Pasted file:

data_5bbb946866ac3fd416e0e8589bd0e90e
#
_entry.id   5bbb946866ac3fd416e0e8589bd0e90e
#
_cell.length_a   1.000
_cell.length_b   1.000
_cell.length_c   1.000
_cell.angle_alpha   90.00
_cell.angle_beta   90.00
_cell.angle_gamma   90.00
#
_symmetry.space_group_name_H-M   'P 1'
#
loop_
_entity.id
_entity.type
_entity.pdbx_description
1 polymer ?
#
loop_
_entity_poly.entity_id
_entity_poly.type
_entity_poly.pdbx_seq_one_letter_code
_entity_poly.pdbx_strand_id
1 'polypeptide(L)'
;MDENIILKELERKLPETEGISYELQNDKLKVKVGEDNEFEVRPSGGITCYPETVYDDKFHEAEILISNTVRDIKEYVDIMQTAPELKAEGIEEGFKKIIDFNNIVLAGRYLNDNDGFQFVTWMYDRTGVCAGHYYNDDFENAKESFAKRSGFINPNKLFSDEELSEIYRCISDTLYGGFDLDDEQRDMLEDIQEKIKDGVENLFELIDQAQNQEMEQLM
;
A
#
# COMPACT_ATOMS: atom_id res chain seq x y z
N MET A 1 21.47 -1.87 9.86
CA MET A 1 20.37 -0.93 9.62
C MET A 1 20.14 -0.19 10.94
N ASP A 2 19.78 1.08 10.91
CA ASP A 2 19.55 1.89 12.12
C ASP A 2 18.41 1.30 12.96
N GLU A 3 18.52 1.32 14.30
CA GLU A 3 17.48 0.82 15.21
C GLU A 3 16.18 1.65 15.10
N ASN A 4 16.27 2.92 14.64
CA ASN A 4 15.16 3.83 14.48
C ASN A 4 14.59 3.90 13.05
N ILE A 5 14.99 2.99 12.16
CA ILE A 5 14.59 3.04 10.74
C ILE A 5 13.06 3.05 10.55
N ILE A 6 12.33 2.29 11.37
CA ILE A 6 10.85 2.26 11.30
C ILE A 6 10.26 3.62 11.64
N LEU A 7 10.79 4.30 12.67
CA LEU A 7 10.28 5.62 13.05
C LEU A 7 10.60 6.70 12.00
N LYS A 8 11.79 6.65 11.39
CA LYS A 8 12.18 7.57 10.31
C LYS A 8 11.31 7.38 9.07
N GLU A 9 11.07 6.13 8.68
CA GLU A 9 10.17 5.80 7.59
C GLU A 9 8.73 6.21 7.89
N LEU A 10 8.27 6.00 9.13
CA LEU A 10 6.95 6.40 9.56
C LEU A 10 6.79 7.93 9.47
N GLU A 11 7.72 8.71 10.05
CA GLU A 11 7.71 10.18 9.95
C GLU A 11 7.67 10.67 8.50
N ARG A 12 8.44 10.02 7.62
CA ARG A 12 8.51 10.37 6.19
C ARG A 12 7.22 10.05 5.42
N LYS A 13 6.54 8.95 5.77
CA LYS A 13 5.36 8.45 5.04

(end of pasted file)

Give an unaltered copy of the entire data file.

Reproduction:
data_5bbb946866ac3fd416e0e8589bd0e90e
#
_entry.id   5bbb946866ac3fd416e0e8589bd0e90e
#
_cell.length_a   1.000
_cell.length_b   1.000
_cell.length_c   1.000
_cell.angle_alpha   90.00
_cell.angle_beta   90.00
_cell.angle_gamma   90.00
#
_symmetry.space_group_name_H-M   'P 1'
#
loop_
_entity.id
_entity.type
_entity.pdbx_description
1 polymer ?
#
loop_
_entity_poly.entity_id
_entity_poly.type
_entity_poly.pdbx_seq_one_letter_code
_entity_poly.pdbx_strand_id
1 'polypeptide(L)'
;MDENIILKELERKLPETEGISYELQNDKLKVKVGEDNEFEVRPSGGITCYPETVYDDKFHEAEILISNTVRDIKEYVDIMQTAPELKAEGIEEGFKKIIDFNNIVLAGRYLNDNDGFQFVTWMYDRTGVCAGHYYNDDFENAKESFAKRSGFINPNKLFSDEELSEIYRCISDTLYGGFDLDDEQRDMLEDIQEKIKDGVENLFELIDQAQNQEMEQLM
;
A
#
# COMPACT_ATOMS: atom_id res chain seq x y z
N MET A 1 21.47 -1.87 9.86
CA MET A 1 20.37 -0.93 9.62
C MET A 1 20.14 -0.19 10.94
N ASP A 2 19.78 1.08 10.91
CA ASP A 2 19.55 1.89 12.12
C ASP A 2 18.41 1.30 12.96
N GLU A 3 18.52 1.32 14.30
CA GLU A 3 17.48 0.82 15.21
C GLU A 3 16.18 1.65 15.10
N ASN A 4 16.27 2.92 14.64
CA ASN A 4 15.16 3.83 14.48
C ASN A 4 14.59 3.90 13.05
N ILE A 5 14.99 2.99 12.16
CA ILE A 5 14.59 3.04 10.74
C ILE A 5 13.06 3.05 10.55
N ILE A 6 12.33 2.29 11.37
CA ILE A 6 10.85 2.26 11.30
C ILE A 6 10.26 3.62 11.64
N LEU A 7 10.79 4.30 12.67
CA LEU A 7 10.28 5.62 13.05
C LEU A 7 10.60 6.70 12.00
N LYS A 8 11.79 6.65 11.39
CA LYS A 8 12.18 7.57 10.31
C LYS A 8 11.31 7.38 9.07
N GLU A 9 11.07 6.13 8.68
CA GLU A 9 10.17 5.80 7.59
C GLU A 9 8.73 6.21 7.89
N LEU A 10 8.27 6.00 9.13
CA LEU A 10 6.95 6.40 9.56
C LEU A 10 6.79 7.93 9.47
N GLU A 11 7.72 8.71 10.05
CA GLU A 11 7.71 10.18 9.95
C GLU A 11 7.67 10.67 8.50
N ARG A 12 8.44 10.02 7.62
CA ARG A 12 8.51 10.37 6.19
C ARG A 12 7.22 10.05 5.42
N LYS A 13 6.54 8.95 5.77
CA LYS A 13 5.36 8.45 5.04